TV cash could fund cheaper tickets, says supporters chief
Premier League clubs could cut the cost of every ticket by £32 with the upcoming increase in TV money, says the Football Supporters Federation.
Domestic television revenue will increase by £1.266 billion for the next cycle, from 2013-14 to 2015-16.
"This figure shows what could potentially be done with this money," FSF chair Malcolm Clarke told the BBC.
"Yet we've just had new cost control measures, but no mention at all about how to tackle high ticket prices."
As Clarke says, clubs are highly unlikely to use the increased television money to fund decreases in ticket prices. In fact there are concerns that new Premier League cost controls - introduced to stop the television money being used to fund player wages - could lead to higher ticket prices.
The cost control rules stipulate that clubs with wage bills of more than £52m can only increase player salaries by a set amount each season (£4m in the first season, then £8m, then £12m).
Professor Tom Cannon
“The new Premier League measures will put a lot more pressure on ticket prices”
These curbs only apply to television income however, which has led to fears that clubs could raise ticket prices in order to fund increases in their wage bills.
Former Liverpool chief executive Rick Parry told BBC Sport: "With any form of cost constraint, one of the possible consequences is a rise in ticket prices."
And Professor Tom Cannon, from Liverpool University's Business School, said: "These measures will put a lot more pressure on ticket prices.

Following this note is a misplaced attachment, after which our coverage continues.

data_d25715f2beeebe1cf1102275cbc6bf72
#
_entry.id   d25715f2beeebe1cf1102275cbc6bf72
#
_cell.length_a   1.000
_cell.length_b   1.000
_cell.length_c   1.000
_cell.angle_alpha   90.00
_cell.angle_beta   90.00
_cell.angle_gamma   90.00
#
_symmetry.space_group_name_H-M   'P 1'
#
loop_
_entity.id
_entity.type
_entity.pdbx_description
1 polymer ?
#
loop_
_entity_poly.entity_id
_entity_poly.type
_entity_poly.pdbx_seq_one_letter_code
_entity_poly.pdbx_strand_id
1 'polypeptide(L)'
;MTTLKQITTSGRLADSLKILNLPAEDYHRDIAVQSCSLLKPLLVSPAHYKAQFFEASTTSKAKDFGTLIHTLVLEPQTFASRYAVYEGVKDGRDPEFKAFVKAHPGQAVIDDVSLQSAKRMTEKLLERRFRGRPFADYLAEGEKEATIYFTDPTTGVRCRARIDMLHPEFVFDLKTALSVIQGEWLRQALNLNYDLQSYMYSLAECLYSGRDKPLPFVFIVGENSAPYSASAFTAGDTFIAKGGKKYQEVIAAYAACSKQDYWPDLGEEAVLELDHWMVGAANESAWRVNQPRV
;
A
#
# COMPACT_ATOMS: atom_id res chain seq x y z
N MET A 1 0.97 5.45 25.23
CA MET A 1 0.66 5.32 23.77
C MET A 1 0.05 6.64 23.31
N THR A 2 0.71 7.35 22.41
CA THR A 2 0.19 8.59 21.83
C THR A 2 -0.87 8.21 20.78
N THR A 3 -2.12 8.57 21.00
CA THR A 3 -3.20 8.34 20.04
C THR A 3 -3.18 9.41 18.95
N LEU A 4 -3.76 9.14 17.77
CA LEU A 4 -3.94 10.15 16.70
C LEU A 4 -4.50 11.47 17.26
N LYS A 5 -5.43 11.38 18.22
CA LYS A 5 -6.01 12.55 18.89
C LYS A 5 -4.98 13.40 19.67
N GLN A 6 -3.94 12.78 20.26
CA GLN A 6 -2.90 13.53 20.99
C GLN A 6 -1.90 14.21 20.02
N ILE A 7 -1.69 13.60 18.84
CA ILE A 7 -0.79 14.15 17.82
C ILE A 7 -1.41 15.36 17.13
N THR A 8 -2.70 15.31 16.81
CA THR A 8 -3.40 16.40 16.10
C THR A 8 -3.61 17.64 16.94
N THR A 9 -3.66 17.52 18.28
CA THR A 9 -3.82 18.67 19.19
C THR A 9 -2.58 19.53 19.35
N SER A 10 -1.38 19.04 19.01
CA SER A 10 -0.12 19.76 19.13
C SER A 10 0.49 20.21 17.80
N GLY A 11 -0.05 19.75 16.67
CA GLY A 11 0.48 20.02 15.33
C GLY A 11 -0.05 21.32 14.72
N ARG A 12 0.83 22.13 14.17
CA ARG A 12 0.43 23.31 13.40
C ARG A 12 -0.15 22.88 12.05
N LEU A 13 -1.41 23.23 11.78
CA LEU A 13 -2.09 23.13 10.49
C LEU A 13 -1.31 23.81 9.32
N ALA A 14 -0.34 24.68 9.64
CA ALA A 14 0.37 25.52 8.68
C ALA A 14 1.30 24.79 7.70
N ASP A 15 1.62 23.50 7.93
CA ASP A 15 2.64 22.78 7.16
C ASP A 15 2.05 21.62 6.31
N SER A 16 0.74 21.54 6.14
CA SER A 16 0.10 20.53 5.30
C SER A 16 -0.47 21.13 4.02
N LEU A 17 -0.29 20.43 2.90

"The big London clubs, in particular, will have the scope to increase ticket revenue, because of the higher average incomes of their supporters."
Clarke said it would be "outrageous" if this were to happen and that there would be "a real risk of a backlash" from fans.
The FSF reached calculated the potential £32 decrease in ticket prices by taking the aggregate Premier League attendance for 2011-12, which was 13,148,465. They then multiplied it by three, which is the number of seasons of the new TV deal, giving 39,445,395.
The new contract for UK television rights is £3.018 billion, up £1.266 billion from the previous deal, which comes to and end this season.
And if £1.266 billion is divided by 13,148,465, you get £32.10.
In response, the Premier League argues that ticket prices should be the responsibility of each individual club, while emphasising that 92.6% of seats were sold last season.
The BBC's Price of Football Survey found that individual ticket prices in the league range from £15 to £126, and that season tickets cost up to £1,955.
On Friday, Uefa announced it would be reducing the price of its cheapest ticket for this year's Champions League final at Wembley to £68.
European football's governing body was accused of exploiting supporters when the match was last staged in London, two years ago, by charging a total of £176 for the cheapest neutral ticket.
Fans will pay £60 for the lowest-priced individual tickets, although the cost comes to £68 once £8 of administration and postage charges are added.
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